Further, financial assets are now increasingly “important” in determining a person’s total wealth and the gains in the last few years are driven by rising share prices
The following graph (reproduction of Figure 5 from the Wealth Report) shows the gains and losses by nation. The Report says that in terms of losses “only those exceeding 15% are displayed”.
Note the concentration of Eurozone nations among the loss nations.
But the really striking results emerge when we consider the distribution of wealth across individuals and wealth inequality.
1. “Once debts have been subtracted, a person needs only USD 3,210 to be among the wealthiest half of world citizens in mid-2015”.
2. “USD 68,800 is required to be a member of the top 10% of global wealth holders, and USD 759,900 to belong to the top 1%.”
3. “While the bottom half of adults collectively own less than 1% of total wealth, the richest decile holds 87.7% of assets, and the top percentile alone accounts for half of total household wealth.”
May I type that again in bold characters – the top percentile alone accounts for half of total household wealth.
I put together a time series of these trends from past data and incorporated it with the latest Global Wealth Report information.
The following graphs show the proportion of total wealth held by the top 10 per cent of the distribution (blue bars) and the top 1 per cent (red line) for the World, then Europe, then the US and finally China.
Wealth inequality is rising despite the GFC and there is an increasing concentration among the top 1 per cent. That pattern is noted in Europe and particularly China, but the top 1 per cent have seen a small decline in their share between 2014 and 2015 while the top 10 per cent gained share.
There has been a marked concentration of wealth at the top end of the distribution in Europe despite the prolonged crisis that has caused millions to lose their jobs.
When anyone wonders what all the austerity is about it pays to think of these distributional processes that have further cemented the power of the wealthy and expanded their opportunities to entrench their interests further.
When the IMF talks about ‘structural reforms’ I think about these distributional outcomes that result from the typical IMF programs that are inflicted on nations.
Earlier this year, OXFAM released a briefing report on inequality (January 2015) – Wealth: Having it all and wanting more – which anticipated the trends reported in the recent Global Wealth Report 2015.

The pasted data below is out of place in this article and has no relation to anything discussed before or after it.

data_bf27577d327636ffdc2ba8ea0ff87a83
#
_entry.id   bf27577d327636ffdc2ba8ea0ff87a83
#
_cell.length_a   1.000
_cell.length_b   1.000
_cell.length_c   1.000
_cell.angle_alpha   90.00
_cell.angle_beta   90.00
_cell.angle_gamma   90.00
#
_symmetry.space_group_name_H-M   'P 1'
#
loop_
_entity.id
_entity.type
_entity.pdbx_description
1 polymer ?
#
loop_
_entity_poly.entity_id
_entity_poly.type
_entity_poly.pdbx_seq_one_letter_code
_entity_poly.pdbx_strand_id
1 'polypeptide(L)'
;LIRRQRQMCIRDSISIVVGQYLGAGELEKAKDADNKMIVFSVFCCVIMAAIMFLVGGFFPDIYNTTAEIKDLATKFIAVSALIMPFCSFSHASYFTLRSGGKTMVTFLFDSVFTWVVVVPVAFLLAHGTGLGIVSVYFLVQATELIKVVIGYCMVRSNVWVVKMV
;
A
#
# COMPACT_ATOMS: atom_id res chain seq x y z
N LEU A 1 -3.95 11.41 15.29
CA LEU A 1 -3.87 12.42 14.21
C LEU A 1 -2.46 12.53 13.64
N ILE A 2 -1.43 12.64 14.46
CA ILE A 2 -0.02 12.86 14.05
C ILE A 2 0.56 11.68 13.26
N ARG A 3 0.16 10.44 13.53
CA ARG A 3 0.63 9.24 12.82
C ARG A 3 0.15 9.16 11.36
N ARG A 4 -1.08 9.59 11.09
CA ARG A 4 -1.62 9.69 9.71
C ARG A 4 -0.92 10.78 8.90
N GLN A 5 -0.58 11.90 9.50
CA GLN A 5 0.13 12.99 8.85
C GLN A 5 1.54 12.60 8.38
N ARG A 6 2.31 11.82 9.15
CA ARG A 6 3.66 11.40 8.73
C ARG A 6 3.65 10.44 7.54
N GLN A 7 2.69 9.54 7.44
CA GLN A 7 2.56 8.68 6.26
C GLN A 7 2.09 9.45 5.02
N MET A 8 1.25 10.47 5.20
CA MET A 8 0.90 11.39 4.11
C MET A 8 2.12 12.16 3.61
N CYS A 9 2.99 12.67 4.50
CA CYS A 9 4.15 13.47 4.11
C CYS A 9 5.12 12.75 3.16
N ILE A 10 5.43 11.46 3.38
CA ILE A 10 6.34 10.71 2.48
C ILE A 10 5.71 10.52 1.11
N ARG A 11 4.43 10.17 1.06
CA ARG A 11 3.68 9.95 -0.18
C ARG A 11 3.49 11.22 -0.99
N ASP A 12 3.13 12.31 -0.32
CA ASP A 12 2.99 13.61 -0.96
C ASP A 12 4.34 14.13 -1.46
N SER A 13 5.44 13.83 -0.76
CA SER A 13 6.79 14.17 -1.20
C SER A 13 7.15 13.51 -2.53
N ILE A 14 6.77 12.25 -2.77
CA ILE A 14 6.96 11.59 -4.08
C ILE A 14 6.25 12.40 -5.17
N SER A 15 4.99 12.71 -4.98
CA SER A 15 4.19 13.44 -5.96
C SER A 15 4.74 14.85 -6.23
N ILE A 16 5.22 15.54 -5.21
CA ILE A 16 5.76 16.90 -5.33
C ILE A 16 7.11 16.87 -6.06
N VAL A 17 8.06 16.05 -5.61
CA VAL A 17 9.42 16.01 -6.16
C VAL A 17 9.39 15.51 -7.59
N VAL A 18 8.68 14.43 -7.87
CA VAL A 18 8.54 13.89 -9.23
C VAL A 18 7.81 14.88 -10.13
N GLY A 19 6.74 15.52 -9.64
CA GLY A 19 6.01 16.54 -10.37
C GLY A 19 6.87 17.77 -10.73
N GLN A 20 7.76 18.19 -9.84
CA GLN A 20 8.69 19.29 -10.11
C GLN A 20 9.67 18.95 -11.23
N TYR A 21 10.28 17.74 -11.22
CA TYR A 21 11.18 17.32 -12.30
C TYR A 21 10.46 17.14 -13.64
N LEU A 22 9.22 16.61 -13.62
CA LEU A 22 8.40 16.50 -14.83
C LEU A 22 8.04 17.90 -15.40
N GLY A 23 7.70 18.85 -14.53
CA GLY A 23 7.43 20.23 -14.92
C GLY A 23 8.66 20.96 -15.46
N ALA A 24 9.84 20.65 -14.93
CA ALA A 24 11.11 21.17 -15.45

They produced the following graph (Figure 2 in their Report), which compares the top 1 per cent and the bottom 99 per cent of the global wealth distribution and extrapolated it out to 2020.
They actually underestimated the rate at which the top 1 per cent are accumulating wealth relative to the rest. They predicted that it would be 2016 before “the top 1% will have more wealth than the remaining 99% of people”. That outcome happened in 2015.
I updated the exercise given the latest wealth distribution estimates. If the current trends are maintained then the top 1 per cent will own around 58 per cent of the total global wealth by 2020.
Here is the graph.
OXFAM point out that in 2014 the wealth of the richest 80 people in the world “is now the same as that owned by the bottom 50% of the global population … 3.5 billion people”.
So how should we think about an economic system and its supporting polity that reallocates increasing share of wealth to fewer and fewer people.
Also do not forget that there must be income flows that reinforce this increasing wealth inequality.
Quite apart from the moral issues, there are two major and interlinked issues are: (a) economic; and (b) political.
OXFAM talk about the “morally questionable” nature of rising economic inequality. See – Working for the Few: Political capture and economic inequality – published January 20, 2014.
But even if you don’t buy into that value system, it is now clear that the trickle down claims made at the outset of the neo-liberal period are lies. Please read my blogs – Trickle down economics – the evidence is damning and Inequality and growth and well-being – revolutions have occurred for less – for more discussion on this point.
Rising economic inequality is bad for economic growth. It undermines the capacity for individuals to invest in education, which is the most reliable source of economic development (skill development).
In the 2014 paper, OXFAM also highlight the political ramifications. They say that:
In many countries, extreme economic inequality is worrying because of the pernicious impact that wealth concentrations can have on equal political representation. When wealth captures government policymaking, the rules bend to favor the rich, often to the detriment of everyone else. The consequences include the erosion of democratic governance, the pulling apart of social cohesion, and the vanishing of equal opportunities for all.